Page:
On the Horizon: Regeneration

Regenerative endodontics, which involves replacing damaged structures and regaining functionality in previously necrotic and infected root canal systems, is groundbreaking. "The more that we study the pulp and the more unique and varying functions that we learn for maintaining it, the greater our chances are of saving a tooth and the surrounding bone," says Blicher, "Although regenerative procedures have mostly focused on single-rooted, immature permanent teeth, novel applications abound in the literature, including its use in multirooted mature teeth, in primary teeth, and in treating conditions like perforating resorption."

In the immediate future, the main challenge of endodontics is biofilm. "The rate-limiting steps for successful outcomes are irrigation and disinfection," emphasizes Nasseh. The ability to reach total disinfection still lags behind the existing state-of-the-art technology for imaging, shaping, and filling. As the field of endodontics approaches the goal of 100% disinfection, regenerative procedures become increasingly predictable, and the need for root canals may eventually be eliminated entirely.

References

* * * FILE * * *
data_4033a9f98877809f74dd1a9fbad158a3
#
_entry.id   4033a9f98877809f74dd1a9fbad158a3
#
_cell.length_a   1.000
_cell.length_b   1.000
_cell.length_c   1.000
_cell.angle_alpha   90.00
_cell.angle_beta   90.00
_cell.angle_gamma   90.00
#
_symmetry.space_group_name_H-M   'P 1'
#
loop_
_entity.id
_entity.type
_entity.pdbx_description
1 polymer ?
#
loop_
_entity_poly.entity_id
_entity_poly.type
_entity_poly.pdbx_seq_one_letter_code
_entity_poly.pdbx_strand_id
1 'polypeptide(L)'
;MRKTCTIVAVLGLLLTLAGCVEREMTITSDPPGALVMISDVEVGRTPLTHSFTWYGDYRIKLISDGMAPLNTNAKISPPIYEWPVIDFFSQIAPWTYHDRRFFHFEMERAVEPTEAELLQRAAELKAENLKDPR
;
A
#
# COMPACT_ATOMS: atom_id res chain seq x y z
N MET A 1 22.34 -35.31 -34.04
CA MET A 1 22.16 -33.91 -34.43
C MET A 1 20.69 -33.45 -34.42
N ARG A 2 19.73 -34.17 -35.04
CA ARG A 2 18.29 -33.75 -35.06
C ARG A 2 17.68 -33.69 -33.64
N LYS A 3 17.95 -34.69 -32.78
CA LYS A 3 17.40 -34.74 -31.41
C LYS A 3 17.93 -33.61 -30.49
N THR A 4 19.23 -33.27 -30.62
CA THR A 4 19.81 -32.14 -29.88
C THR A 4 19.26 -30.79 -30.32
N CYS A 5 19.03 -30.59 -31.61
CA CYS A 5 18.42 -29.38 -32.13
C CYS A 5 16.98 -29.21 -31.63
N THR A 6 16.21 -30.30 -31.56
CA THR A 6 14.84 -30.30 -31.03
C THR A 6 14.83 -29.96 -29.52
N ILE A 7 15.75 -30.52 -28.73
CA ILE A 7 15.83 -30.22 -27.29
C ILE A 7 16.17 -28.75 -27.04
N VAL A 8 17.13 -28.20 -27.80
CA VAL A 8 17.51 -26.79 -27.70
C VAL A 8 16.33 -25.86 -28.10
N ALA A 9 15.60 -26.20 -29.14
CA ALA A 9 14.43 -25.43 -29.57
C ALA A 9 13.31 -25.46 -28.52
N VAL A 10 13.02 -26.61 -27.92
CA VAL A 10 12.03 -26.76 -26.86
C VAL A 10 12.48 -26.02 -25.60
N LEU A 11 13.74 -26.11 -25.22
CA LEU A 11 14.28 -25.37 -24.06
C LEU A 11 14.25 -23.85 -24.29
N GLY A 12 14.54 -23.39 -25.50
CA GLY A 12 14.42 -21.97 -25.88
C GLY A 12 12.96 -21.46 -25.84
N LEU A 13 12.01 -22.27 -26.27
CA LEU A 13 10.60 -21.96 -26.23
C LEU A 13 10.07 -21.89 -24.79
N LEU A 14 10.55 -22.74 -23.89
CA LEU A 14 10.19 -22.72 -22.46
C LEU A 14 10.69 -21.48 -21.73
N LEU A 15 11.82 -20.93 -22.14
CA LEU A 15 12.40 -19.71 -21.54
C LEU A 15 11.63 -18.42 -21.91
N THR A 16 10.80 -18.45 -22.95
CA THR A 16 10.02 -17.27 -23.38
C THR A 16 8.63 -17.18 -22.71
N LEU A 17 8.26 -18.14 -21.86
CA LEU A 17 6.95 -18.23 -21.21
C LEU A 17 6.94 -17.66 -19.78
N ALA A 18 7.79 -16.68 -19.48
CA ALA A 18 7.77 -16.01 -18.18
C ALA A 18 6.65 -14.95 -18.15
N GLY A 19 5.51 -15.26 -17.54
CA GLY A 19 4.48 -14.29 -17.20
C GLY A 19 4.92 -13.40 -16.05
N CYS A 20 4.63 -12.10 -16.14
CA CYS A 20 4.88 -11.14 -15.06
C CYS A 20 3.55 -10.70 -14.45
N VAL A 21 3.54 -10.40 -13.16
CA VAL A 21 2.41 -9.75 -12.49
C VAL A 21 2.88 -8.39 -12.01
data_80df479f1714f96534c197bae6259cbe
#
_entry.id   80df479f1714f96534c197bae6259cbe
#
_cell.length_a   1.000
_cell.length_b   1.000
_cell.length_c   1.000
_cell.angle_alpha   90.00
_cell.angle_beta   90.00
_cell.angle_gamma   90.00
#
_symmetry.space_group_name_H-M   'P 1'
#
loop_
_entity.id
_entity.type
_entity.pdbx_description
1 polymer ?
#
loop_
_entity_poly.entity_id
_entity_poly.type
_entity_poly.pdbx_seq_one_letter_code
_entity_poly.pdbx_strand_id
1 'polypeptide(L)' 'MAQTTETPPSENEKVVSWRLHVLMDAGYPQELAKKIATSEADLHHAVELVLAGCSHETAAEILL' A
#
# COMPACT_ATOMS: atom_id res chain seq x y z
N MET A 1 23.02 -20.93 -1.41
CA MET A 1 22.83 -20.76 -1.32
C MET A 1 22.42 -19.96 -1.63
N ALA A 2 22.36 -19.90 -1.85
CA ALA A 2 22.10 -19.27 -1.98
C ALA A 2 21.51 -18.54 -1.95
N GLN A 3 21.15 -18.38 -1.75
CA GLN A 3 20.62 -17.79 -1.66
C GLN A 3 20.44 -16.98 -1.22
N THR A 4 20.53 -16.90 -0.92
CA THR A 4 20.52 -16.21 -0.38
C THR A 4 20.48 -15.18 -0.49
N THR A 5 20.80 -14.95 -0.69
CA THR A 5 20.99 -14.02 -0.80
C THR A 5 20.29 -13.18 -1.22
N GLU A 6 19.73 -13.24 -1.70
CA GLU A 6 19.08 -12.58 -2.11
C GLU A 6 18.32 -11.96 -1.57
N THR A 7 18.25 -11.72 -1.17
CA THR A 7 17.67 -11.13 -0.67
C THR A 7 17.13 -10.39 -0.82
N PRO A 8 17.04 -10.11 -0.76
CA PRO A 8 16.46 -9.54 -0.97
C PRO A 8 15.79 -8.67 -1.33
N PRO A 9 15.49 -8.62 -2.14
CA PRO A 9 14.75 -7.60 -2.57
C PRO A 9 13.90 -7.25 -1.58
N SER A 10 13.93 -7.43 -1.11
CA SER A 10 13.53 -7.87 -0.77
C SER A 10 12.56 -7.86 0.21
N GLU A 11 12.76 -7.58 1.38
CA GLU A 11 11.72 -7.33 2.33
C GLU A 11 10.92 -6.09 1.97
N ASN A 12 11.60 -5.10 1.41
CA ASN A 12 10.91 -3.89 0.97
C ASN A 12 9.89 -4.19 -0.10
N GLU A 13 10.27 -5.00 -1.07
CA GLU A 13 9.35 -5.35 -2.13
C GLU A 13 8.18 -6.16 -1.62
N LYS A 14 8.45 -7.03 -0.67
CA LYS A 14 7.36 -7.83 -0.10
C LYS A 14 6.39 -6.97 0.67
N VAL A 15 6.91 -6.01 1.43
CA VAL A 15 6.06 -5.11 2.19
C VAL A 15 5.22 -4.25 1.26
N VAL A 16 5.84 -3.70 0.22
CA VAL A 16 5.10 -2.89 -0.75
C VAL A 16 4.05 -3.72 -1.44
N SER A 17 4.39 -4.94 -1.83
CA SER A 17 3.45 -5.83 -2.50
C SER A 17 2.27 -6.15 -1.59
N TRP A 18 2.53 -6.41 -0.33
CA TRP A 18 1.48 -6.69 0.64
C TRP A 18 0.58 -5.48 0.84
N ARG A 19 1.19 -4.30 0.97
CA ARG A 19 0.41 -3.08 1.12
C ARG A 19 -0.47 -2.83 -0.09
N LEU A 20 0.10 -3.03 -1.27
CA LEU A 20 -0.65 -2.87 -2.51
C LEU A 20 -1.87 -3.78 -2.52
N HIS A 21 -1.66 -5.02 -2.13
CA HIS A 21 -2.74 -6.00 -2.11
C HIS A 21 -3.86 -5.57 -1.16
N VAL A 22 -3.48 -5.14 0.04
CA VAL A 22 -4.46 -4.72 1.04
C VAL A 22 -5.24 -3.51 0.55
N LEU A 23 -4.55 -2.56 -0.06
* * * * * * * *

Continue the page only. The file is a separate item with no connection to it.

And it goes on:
1. Kakehashi S, Stanley HR, Fitzgerald RJ. The effects of surgical exposures of dental pulps in germ-free and conventional laboratory rats. Oral Surg Oral Med Oral Pathol. 1965;20:340-349.

2. Costerton JW, Cheng KJ, Geesey GG, et al. Bacterial biofilms in nature and disease. Annu Rev Microbiol. 1987;41:435-464.

3. Trope M, Bergenholtz G. Microbiological basis for endodontic treatment: can a maximal outcome be achieved in one visit? Endodontic Topics. 2002;1:40-53.

4. Nair PN. On the causes of persistent apical periodontitis: a review. Int Endod J. 2006;39(4):249-281.

5. Lewis K. Riddle of biofilm resistance. Antimicrob Agents and Chemother. 2001;45(4):999-1007.

6. Chávez de Paz LE. Redefining the persistent infection in root canals: possible role of biofilm communities. J Endod. 2007;33(6):652-662.

7. Rôças IN, Provenzano JC, Neves MA, Siqueira Jr JF. Disinfecting effects of rotary instrumentation with either 2.5% sodium hypochlorite or 2% chlorhexidine as the main irrigant: a randomized clinical study. Journal of Endodontics. 2016;42(6):943-947.

8. Haapasalo M, Shen Y, Qian W, Gao Y. Irrigation in endodontics. Dent Clin North Am. 2010;54(2):291-312.

9. Mohammadi Z. Sodium hypochlorite in endodontics: an update review. Int Dent J. 2008;58(6):329-341.

10. Alshanta OA, Shaban S, Nile CJ, et al. Candida albicans biofilm heterogeneity and tolerance of clinical isolates: implications for secondary endodontic infections. Antibiotics (Basel). 2019;8(4):204.